Consumer Financial Protection Bureau found structurally unconstitutional

The U.S. Court of Appeals for the District of Columbia has found unconstitutional the structure of the Consumer Financial Protection Bureau (“CFPB”), the Bureau proposed by Elizabeth Warren to ward against abuses by financial institutions. The ruling challenges the construct that a congressionally-established independent agency may be headed by a single director who may only be removed for cause.

Initially, the court states, the CFPB was to be “another traditional, multi-member independent agency.” However, as the court concludes, the CFPB was ultimately established as “an independent agency headed not by a multi-member commission but rather by a single Director.” It is the latter part of this statement, “… by a single Director,” that the court finds problematic, within the framework of an independent agency. The court holds that the single-director structure, in the context of a congressionally-created independent agency, departs from history and threatens individual liberty, for reasons bound up in agency control and the separation of powers. The court also takes issue with the limitation on the executive’s ability to remove the head of that agency. The court’s remedy is to have the CFPB operate as an executive agency, of which the President “now has the power to supervise and direct the Director of the CFPB.” The court also holds that a three-year statute of limitations was applicable to the enforcement action in dispute.

Judge Henderson, concurring in part and dissenting in part, states that the opinion unnecessarily reaches the question of the constitutionality of the CFPB. Given that there were other reasons to reverse the award in the enforcement action, she opines, the court should have not decided “a constitutional question,” because “there is some other ground upon which to dispose of the case,” citing Nw. Austin Mun. Util. Dist. No. One v. Holder, 557 U.S. 193, 205 (2009); Rostker v. Goldberg, 453 U.S. 57, 64 (1981). This position will likely come up, should this case be subject to further appeal.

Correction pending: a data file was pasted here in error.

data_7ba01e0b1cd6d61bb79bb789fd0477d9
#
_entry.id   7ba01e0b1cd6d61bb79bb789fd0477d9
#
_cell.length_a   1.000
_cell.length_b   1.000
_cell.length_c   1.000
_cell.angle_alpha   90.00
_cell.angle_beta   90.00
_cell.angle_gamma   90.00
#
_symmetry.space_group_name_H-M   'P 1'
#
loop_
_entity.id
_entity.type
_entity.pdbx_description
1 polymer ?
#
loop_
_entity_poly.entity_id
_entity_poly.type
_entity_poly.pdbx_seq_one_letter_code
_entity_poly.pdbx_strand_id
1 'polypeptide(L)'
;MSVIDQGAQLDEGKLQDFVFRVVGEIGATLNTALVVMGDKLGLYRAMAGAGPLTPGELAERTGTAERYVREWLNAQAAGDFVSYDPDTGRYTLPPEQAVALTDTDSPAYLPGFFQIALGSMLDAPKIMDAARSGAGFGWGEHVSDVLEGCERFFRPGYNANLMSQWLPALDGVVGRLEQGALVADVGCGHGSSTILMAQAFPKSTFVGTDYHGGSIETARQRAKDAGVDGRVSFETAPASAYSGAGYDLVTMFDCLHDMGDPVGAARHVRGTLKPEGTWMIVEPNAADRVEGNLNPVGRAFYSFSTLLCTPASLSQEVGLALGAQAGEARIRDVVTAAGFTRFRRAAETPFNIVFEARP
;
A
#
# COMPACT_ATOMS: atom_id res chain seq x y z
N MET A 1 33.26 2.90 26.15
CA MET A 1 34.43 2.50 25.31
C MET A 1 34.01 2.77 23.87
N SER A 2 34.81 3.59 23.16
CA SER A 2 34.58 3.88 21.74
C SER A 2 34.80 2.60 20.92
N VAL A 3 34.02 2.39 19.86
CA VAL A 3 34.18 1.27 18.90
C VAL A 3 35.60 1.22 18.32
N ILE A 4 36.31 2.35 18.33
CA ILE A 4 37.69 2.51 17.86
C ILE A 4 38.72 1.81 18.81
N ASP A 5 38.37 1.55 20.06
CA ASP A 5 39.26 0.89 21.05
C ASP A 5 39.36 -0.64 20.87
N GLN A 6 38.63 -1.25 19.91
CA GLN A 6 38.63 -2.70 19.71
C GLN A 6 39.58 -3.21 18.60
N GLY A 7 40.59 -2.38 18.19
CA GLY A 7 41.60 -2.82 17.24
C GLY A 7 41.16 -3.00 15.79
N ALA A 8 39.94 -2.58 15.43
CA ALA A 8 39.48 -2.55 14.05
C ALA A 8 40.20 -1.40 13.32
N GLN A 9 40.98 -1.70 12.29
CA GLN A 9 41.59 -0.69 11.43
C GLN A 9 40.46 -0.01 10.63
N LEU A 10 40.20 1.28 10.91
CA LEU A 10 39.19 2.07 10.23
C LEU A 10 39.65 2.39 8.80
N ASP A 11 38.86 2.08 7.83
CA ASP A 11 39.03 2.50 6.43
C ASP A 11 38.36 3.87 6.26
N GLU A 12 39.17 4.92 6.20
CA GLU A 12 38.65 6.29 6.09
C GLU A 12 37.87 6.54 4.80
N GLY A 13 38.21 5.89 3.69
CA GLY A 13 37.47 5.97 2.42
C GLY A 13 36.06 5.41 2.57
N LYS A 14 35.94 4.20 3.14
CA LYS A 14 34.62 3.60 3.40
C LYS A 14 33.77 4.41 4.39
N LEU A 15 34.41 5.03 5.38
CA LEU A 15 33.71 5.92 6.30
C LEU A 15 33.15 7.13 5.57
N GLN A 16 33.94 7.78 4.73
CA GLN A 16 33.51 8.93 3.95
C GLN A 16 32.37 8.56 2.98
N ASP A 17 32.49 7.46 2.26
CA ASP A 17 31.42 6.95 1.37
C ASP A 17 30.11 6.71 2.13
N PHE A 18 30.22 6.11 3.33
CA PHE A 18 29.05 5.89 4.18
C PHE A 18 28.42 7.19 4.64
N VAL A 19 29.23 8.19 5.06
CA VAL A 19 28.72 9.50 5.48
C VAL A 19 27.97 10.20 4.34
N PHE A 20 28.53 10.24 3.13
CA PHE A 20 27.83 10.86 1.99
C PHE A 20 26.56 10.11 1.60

Hurricane Matthew and Avulsion

Hurricanes can affect property rights, particularly along the coastline. If property is changed suddenly, Florida law treats rights of coastal, upland land owners differently with regard to the addition or subtraction of property. The difference comes down to timing and terminology.

A “gradual and imperceptible” change may trigger possessory interests. While there is a right to possess lands that may come from gradual change, that right is “a contingent, future interest that only becomes a possessory interest if and when land is added to the upland by accretion or reliction.” Walton County v. Stop the Beach Renourishment, Inc., 998 So. 2d 1102 (Fla. 2008).

“Accretion” and “reliction” are bound up with “erosion.” Erosion is “the gradual and imperceptible wearing away of land from the shore or bank.” Id. Accretion is “the gradual and imperceptible accumulation of land along the shore or bank of a body of water.” Id. Reliction is “an increase of the land by a gradual and imperceptible withdrawal of any body of water.” Id.